An MCPS report found that across the county, white and Asian non-free and reduced meals program (FARMS) students largely outperform their black and Hispanic FARMS peers. The Equity Accountability Model, which MCPS released April 5, assesses the performance of five different student groups—non-FARMS Black students, non-FARMS Hispanic students, FARMS White and Asian students, FARMS Black students and FARMS Hispanic students—at each MCPS school.
Whitman disparities mirror county disparities. FARMS students have an average score of two on literacy and math while non-FARMS white and Asian students have a score of four; black and Hispanic non-FARMS students have an average score of three for math and literacy.
The data is explained with numbers zero through four based on three MCPS standards: state-mandated tests, county exams and grades. A zero indicates that up to 34% of focus group students met two of the three standards, showing proficiency in those areas, and a four indicates that over 90% of students met two out of the three standards.
One of the key findings is that FARMS, black and Hispanic students are not performing any better at low-impact schools, which have low percentages of students from low-income homes, compared to high-impact schools.
The model follows the December release of the Maryland State report card, which measures school performance, although MCPS did not believe it was a comprehensive enough display of student achievement, MCPS public spokesperson Derek Turner said.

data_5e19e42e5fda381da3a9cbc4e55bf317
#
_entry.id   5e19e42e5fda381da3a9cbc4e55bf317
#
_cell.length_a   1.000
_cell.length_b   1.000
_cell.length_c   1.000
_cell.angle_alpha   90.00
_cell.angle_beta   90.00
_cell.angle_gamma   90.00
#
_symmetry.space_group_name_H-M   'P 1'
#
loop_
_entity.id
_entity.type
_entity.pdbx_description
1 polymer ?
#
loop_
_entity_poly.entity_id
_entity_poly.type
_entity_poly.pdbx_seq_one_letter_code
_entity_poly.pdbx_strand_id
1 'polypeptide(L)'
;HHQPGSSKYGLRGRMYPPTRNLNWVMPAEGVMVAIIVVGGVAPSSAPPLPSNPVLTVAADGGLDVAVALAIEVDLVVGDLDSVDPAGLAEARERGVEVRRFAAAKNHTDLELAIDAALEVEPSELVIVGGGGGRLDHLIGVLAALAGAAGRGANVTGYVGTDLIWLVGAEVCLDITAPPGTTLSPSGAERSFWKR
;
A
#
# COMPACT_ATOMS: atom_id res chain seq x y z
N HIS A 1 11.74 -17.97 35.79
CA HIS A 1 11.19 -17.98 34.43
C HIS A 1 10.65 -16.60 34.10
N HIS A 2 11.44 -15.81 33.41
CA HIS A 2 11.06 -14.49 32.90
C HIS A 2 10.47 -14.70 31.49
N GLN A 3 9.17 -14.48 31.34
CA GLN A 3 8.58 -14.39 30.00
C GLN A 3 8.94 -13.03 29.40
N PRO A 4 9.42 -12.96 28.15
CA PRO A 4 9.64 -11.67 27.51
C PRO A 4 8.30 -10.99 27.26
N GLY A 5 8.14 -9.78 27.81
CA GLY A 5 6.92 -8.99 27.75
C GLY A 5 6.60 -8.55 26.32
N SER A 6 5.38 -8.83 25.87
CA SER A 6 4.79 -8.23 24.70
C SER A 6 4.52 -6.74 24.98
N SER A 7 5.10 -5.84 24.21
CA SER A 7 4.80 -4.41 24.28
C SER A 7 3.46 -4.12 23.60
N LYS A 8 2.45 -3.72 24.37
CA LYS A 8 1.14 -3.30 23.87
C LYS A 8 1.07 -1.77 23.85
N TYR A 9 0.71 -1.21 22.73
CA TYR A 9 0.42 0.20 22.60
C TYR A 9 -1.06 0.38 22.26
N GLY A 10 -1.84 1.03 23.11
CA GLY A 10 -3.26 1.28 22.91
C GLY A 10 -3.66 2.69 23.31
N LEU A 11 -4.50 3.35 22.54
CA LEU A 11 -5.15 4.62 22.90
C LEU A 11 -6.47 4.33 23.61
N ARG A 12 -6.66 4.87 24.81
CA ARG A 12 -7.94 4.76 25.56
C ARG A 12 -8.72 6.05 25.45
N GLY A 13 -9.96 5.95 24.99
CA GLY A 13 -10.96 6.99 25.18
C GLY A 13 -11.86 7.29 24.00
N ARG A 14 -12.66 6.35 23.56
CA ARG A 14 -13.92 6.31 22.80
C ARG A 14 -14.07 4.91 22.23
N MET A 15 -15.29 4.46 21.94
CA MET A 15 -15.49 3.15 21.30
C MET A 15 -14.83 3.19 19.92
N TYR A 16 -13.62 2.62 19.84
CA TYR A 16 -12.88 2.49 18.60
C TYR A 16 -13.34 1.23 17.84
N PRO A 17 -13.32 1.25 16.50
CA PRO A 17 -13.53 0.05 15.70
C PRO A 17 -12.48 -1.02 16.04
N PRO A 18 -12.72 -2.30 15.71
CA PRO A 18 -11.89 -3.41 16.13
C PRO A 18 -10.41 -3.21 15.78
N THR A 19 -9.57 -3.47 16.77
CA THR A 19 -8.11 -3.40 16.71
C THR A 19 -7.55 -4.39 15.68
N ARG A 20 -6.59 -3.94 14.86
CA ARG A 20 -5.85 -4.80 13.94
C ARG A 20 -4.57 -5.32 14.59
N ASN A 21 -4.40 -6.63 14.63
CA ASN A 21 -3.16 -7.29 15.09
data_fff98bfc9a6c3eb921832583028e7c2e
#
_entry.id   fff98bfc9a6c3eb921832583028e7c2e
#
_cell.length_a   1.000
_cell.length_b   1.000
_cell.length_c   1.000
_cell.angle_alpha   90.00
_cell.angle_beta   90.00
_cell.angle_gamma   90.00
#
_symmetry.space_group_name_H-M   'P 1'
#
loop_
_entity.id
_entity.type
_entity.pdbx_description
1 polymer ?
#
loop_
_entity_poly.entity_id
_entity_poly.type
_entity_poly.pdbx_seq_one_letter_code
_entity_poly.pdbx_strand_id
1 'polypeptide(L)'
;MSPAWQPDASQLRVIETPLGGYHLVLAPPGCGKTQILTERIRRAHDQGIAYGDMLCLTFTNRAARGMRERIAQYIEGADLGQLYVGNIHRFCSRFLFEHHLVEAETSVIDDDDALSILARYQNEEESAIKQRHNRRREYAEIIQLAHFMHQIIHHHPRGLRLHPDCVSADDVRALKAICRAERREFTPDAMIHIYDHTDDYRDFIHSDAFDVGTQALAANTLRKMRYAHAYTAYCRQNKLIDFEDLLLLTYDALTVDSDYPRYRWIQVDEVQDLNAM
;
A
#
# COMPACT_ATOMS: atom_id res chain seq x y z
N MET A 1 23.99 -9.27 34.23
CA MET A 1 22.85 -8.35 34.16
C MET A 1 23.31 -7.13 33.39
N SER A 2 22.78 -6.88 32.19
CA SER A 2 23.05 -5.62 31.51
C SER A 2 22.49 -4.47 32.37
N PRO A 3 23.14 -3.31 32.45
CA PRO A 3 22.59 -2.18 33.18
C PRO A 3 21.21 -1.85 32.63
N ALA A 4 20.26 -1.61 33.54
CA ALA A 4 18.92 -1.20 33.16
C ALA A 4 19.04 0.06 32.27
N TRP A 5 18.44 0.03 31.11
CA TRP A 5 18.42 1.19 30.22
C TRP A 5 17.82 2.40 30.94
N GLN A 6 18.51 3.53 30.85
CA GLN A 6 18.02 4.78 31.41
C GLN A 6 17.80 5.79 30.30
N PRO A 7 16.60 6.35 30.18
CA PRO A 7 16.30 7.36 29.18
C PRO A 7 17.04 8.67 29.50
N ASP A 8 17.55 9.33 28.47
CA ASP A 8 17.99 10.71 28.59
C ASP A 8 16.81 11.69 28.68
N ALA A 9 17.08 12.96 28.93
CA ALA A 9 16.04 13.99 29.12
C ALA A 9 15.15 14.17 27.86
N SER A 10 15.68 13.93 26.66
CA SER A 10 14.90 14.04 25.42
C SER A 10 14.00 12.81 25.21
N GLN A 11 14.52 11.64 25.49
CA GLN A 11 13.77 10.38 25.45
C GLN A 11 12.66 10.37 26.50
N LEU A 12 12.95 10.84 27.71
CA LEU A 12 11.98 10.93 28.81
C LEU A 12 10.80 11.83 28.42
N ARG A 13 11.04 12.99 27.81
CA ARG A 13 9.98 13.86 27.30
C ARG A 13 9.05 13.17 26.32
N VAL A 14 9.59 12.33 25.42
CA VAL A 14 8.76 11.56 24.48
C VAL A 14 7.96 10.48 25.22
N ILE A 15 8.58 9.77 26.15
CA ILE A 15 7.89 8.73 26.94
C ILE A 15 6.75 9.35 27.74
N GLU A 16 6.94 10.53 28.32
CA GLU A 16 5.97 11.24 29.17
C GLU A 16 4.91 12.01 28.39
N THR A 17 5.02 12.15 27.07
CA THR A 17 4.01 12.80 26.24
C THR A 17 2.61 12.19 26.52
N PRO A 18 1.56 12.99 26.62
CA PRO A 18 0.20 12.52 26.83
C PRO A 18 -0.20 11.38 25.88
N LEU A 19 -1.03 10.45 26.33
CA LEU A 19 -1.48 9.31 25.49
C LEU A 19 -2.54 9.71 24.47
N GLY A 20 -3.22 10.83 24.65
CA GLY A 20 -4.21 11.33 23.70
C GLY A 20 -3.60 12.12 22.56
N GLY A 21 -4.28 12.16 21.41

The purpose of the Equity Accountability Model was to reveal racial and socioeconomic achievement gaps in MCPS schools, superintendent Jack Smith said. MCPS is also conducting a boundary study to examine overcrowding and student demographics in school clusters.
“It’s really looking at equity in those areas [in MCPS], and we’ve had historical disparities for students in schools, not only in Montgomery County but across the state and across the nation,” Smith said. “And equity is one of the most compelling issues in our educational systems today.”
It will be up to the individual schools to close any achievement gaps at the school, Smith said.
“The answer is with the schools,” Smith said. “The real work gets done in the school improvement planning process and then the work in the classrooms and in the school building every day. And it’s the district’s job to support and provide staffing and resources and all the things that schools need.”
This report is one of six that MCPS will release analyzing schools. The next report will be released May 14 regarding student care and wellbeing.